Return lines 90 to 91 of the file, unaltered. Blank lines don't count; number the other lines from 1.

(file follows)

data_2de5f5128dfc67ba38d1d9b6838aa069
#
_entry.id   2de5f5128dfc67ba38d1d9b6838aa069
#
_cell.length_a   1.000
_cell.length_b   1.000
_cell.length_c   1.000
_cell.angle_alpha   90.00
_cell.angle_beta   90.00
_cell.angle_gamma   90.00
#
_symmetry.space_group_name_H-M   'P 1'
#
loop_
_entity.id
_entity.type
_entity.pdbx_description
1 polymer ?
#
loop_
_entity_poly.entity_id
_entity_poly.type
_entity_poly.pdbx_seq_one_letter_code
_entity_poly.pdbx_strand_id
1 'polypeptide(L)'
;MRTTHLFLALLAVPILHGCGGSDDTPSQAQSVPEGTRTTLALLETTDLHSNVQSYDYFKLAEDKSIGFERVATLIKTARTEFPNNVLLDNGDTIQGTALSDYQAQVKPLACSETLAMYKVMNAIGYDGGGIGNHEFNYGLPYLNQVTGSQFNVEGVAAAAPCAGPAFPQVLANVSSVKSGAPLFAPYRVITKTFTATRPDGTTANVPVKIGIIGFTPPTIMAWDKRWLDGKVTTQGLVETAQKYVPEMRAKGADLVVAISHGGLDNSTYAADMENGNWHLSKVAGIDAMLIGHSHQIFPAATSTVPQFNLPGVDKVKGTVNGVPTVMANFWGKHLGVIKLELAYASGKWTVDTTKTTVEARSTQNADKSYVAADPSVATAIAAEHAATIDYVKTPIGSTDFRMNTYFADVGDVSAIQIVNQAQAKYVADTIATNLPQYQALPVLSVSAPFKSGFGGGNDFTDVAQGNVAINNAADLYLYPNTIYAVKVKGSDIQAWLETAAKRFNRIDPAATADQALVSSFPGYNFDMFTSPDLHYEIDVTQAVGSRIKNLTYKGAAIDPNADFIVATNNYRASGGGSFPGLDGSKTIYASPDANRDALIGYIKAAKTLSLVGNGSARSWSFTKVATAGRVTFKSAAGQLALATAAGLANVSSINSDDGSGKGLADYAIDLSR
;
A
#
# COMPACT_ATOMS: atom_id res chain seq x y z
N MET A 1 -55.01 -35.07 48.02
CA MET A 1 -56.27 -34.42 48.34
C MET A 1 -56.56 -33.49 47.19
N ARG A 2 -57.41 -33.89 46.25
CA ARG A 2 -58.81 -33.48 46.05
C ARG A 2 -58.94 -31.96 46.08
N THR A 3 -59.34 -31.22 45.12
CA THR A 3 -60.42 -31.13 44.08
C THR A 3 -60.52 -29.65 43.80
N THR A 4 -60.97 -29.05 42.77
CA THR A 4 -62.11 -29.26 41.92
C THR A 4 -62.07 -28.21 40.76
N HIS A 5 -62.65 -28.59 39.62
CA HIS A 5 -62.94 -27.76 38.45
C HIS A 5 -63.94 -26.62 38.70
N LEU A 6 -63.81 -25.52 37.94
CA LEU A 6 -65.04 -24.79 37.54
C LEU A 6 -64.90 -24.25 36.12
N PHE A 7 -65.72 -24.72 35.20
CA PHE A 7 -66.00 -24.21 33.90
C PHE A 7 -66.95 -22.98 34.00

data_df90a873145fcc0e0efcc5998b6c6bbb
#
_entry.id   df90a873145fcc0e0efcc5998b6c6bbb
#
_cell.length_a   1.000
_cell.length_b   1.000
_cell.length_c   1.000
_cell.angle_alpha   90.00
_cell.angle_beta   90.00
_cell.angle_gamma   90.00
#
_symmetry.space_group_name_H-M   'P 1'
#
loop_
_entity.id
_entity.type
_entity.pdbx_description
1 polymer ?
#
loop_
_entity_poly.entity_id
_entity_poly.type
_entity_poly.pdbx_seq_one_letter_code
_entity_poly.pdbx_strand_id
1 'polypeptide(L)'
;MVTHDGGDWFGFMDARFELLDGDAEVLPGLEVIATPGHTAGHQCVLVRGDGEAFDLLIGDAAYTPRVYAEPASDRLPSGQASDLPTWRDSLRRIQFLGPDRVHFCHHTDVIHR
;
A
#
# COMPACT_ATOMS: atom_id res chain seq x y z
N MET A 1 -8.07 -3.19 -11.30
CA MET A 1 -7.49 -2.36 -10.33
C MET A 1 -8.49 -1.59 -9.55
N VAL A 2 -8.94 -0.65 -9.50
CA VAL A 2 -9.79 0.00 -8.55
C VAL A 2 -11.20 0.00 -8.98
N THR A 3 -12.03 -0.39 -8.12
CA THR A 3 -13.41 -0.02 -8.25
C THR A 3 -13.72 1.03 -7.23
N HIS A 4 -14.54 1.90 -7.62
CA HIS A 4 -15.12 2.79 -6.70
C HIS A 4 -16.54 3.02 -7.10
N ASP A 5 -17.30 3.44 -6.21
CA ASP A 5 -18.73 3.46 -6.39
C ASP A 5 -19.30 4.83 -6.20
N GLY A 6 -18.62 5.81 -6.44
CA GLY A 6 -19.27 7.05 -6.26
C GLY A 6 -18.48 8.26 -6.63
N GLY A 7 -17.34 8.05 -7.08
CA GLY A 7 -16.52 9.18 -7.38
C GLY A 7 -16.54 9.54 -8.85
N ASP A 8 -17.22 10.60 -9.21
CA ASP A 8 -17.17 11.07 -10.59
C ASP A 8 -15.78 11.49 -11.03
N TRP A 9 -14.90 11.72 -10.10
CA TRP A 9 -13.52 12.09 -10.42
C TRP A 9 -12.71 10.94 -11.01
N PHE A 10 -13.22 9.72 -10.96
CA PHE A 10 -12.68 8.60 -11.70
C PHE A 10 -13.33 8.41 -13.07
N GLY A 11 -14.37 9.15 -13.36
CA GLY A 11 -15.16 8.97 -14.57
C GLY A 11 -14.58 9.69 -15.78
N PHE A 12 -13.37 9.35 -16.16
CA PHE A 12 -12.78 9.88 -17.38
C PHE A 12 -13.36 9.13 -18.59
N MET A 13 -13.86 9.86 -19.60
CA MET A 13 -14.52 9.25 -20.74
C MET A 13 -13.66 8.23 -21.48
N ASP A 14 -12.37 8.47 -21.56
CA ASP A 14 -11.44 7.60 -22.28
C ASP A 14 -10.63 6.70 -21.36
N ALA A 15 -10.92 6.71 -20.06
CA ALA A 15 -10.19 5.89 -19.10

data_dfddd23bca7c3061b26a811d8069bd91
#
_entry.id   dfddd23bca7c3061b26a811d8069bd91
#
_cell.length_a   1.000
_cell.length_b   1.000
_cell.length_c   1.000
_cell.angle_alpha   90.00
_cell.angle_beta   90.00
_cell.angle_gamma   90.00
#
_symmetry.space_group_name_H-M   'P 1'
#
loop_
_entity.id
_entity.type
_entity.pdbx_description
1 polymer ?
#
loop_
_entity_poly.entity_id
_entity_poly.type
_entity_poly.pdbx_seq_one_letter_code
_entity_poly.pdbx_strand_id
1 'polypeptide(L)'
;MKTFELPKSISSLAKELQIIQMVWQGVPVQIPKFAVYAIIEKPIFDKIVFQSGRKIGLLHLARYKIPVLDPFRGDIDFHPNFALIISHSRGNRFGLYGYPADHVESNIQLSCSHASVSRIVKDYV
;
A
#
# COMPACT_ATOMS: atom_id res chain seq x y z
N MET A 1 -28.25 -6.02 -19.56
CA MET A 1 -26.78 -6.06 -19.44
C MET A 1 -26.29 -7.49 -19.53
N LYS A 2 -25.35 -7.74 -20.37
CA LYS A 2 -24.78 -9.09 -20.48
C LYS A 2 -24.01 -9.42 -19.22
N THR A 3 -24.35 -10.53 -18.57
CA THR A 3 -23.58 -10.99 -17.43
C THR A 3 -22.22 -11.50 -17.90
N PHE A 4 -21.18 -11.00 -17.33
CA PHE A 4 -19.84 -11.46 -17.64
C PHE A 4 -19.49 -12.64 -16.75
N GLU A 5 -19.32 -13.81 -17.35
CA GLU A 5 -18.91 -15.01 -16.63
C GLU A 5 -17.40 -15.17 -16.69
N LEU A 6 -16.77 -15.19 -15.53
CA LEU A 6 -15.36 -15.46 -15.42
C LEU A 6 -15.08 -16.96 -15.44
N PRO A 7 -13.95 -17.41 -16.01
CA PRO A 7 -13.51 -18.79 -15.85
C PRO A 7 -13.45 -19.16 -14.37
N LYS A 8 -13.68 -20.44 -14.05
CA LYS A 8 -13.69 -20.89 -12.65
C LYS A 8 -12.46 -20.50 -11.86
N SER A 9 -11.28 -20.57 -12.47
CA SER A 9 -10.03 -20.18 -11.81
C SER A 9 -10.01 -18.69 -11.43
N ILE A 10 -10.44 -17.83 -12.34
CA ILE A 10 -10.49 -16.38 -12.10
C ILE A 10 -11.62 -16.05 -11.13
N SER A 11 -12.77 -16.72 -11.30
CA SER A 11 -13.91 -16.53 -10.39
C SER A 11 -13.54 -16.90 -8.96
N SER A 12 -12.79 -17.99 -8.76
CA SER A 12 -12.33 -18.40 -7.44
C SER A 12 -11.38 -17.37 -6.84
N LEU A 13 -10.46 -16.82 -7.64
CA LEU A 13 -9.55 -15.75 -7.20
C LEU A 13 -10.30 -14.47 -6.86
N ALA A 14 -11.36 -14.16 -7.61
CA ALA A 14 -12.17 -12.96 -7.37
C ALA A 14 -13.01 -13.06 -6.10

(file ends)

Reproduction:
C THR A 3 -13.72 1.03 -7.23
N HIS A 4 -14.54 1.90 -7.62